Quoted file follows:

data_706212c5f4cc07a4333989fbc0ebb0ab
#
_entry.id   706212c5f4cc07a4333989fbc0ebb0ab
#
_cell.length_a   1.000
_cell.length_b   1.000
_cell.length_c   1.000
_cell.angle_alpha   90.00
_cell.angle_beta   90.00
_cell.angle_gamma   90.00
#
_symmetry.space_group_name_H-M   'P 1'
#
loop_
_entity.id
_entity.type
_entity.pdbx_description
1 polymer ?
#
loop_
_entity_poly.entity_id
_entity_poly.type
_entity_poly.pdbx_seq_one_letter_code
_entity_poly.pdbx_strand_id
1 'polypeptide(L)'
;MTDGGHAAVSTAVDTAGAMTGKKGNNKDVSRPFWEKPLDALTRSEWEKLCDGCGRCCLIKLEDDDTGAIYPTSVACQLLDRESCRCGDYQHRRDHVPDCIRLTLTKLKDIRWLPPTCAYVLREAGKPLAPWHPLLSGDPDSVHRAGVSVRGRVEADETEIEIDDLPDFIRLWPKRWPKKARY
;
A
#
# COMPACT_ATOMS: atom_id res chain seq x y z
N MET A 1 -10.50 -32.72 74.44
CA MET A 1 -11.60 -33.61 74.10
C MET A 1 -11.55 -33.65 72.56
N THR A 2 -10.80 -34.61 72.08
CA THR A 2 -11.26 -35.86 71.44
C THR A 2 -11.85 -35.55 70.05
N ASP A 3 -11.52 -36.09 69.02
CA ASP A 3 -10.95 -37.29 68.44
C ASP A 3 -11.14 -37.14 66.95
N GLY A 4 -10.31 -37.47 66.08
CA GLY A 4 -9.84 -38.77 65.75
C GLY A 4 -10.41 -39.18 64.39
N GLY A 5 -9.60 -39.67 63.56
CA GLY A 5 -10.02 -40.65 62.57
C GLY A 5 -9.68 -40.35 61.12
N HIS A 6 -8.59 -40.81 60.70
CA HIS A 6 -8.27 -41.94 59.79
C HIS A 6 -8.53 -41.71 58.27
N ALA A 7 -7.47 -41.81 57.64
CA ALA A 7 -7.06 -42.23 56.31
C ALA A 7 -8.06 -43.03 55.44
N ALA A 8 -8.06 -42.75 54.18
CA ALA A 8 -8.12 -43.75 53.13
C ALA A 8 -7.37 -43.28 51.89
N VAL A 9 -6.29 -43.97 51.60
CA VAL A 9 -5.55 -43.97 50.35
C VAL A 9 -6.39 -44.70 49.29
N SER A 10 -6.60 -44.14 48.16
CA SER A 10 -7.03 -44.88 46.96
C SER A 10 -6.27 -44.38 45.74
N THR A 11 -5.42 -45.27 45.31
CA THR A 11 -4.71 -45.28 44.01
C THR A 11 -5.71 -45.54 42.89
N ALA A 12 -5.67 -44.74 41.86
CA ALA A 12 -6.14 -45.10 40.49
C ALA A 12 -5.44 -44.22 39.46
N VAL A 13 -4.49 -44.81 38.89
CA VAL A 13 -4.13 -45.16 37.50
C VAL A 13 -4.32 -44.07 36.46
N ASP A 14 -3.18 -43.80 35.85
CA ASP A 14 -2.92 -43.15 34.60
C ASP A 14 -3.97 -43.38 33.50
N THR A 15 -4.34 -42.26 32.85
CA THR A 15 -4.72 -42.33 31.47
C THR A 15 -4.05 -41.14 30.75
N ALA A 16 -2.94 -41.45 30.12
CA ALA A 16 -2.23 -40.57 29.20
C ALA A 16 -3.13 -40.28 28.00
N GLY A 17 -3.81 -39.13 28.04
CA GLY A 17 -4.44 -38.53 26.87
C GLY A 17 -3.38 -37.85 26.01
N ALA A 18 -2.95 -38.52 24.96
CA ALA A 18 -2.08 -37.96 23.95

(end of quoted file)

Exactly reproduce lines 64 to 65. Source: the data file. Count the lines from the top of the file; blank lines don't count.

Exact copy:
N ALA A 12 -5.67 -44.74 41.86
CA ALA A 12 -6.14 -45.10 40.49